“Stu-boy, Stu-boy, Take Him!”
Missionary Escapes Large Bull Dog
This has been a favorite story of mine ever since I read PPP’s Autobiography after I joined the Church many years ago (in the 1945s). I thought you would enjoy reading it (perhaps again.)
Using his resources as a clever missionary Elder Parley P. Pratt was probably one of the first missionaries in this dispensation to be troubled by a dog.
Pratt, a 23-year-old convert, had been appointed in October 1830, by the Prophet Joseph Smith to travel with three other elders (including Oliver Cowdery) to Indian territory. Following a meeting with Native Americans they met Sidney Rigdon, then a devout Reformed Baptist, and gave him a copy of the Book of Mormon.
Subsequent events resulted in the conversion of Rigdon and about a thousand others. This was in and near Kirtland, Ohio.
Pratt and his group were preaching when an officer presented Pratt with a warrant for his arrest for “a very frivolous charge.” There was a trial that evening with “false witnesses,” and Pratt was ordered to prison or a sum of money he did not have.
He was locked in a public house overnight, the prison being several miles away.
In the morning an officer (Mr. Peabody) took him to breakfast ready to conduct him to prison.
His companions stopped by and he told them to go ahead, that he would join them later.
Here are Pratt’s own words on what happened next:
“After sitting awhile by the fire in charge of the officer, I requested to step out. I walked out into the public square accompanied by him.
“Said I, ‘Mr. Peabody, are you good at a race?’ ‘No,’ said he, ‘but my big bull dog is, and he has been trained to assist me in my office these several years; he will take any man down at my bidding.’
“’Well, Mr. Peabody, you compelled me to go a mile, I have gone with you two miles. You have given me an opportunity to preach, sing, and have also entertained me with lodging and breakfast. I must now go on my journey; if you are good at a race you can accompany me. I thank you for all your kindness–good day, sir.’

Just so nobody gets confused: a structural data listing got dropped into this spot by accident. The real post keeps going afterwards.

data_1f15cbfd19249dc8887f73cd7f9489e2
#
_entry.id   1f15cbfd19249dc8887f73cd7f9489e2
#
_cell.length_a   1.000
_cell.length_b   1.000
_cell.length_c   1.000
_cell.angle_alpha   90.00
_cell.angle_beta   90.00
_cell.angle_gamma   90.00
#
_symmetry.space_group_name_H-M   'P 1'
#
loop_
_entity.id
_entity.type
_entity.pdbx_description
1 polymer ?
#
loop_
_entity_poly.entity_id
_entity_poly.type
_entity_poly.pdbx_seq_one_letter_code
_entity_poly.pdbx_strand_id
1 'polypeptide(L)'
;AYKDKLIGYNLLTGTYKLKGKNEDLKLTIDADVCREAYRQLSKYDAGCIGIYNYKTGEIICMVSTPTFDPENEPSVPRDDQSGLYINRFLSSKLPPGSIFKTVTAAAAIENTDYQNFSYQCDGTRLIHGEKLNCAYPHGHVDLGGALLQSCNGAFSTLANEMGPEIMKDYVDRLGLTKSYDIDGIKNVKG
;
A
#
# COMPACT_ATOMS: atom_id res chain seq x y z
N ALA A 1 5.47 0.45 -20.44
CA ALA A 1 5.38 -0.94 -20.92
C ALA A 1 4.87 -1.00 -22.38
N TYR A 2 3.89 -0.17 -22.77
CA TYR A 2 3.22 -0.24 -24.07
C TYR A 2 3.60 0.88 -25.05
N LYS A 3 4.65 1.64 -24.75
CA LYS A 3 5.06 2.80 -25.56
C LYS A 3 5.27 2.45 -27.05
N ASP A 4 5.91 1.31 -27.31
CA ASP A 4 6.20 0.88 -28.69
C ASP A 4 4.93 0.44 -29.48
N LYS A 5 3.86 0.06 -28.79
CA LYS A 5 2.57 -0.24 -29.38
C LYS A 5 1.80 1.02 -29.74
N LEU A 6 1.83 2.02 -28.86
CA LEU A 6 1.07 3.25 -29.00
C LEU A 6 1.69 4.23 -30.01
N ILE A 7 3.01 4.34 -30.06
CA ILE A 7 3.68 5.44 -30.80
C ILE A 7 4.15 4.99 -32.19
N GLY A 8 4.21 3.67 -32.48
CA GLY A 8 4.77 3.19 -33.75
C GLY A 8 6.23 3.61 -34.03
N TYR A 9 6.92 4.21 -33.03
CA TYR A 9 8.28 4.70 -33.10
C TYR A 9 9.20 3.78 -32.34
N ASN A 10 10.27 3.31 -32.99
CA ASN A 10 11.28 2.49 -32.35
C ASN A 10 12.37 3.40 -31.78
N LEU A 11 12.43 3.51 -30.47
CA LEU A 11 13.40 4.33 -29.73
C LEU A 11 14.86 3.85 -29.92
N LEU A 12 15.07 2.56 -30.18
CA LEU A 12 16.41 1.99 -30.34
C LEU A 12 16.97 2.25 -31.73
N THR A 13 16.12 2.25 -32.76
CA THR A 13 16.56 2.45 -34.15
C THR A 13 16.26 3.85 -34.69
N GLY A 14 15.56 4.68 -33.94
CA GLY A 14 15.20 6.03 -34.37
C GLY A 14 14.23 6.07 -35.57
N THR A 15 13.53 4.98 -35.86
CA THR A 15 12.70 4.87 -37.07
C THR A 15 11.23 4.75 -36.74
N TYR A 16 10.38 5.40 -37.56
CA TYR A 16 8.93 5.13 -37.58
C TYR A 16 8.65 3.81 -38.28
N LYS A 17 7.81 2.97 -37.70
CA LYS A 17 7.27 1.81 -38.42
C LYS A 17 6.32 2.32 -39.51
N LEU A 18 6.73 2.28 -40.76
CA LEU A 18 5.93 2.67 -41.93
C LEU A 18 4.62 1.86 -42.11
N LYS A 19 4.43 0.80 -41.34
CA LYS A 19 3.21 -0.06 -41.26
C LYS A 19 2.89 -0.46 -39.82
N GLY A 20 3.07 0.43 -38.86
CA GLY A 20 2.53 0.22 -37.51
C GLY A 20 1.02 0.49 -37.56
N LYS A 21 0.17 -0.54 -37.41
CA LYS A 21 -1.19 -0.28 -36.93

“I then started on my journey, while he stood amazed and not able to step one foot before the other. Seeing this, I halted, turned to him and again invited him to a race. He still stood amazed. I then renewed my exertions, and soon increased my speed to something like that of a deer.
“He did not awake from his astonishment sufficiently to start in pursuit till I had gained, perhaps, two hundred yards. I had already leaped a fence, and was making my way through a field to the forest on the right of the road. He now came hallowing after me, and shouting to his dog to seize me. The dog, being one of the largest I ever saw, came close on my footsteps with all his fury; the officer behind still in pursuit, clapping his hands and hallooing, ‘Stu-boy, Stu-boy–take him–watch–lay hold of him, I say–down with him,’ and pointing his finger in the direction I was running.
“The dog was fast overtaking me, and in the act of leaping upon me, when, quick as lightning, the thought struck me, to assist the officer, in sending the dog with all fury to the forest a little distance before me. I pointed my finger in that direction, clapped my hands, and shouted in imitation of the officer. The dog hastened past me with redoubled speed towards the forest; being urged by the officer and myself, and both of us running in the same direction.
“Gaining the forest, I soon lost sight of the officer and dog, and have not seen them since.”
NOTES: From Chapter 7 of Pratt’s Autobiography. Parley Parker Pratt was born in 1807 in Burlington, New York. While traveling in Western New York he came across a Book of Mormon owned by a Baptist deacon. He traveled to Palmyra, New York, met the Prophet’s brother Hyrum and was baptized by Oliver Cowdery in September, 1830. He baptized his younger brother Orson, then met Joseph Smith and went on the mission described above.
He was an original member of the Quorum of the Twelve Apostles, ordained at age 27 in 1835.
While returning from a horseback missionary trip to the Southern States he was shot and killed at age 50 in 1857 and is buried in Alma, Arkansas, where a large monument has been erected. (See http://en.wikipedia.org/wiki/Parley_P._Pratt) for his many accomplishments in the Church and details of his death.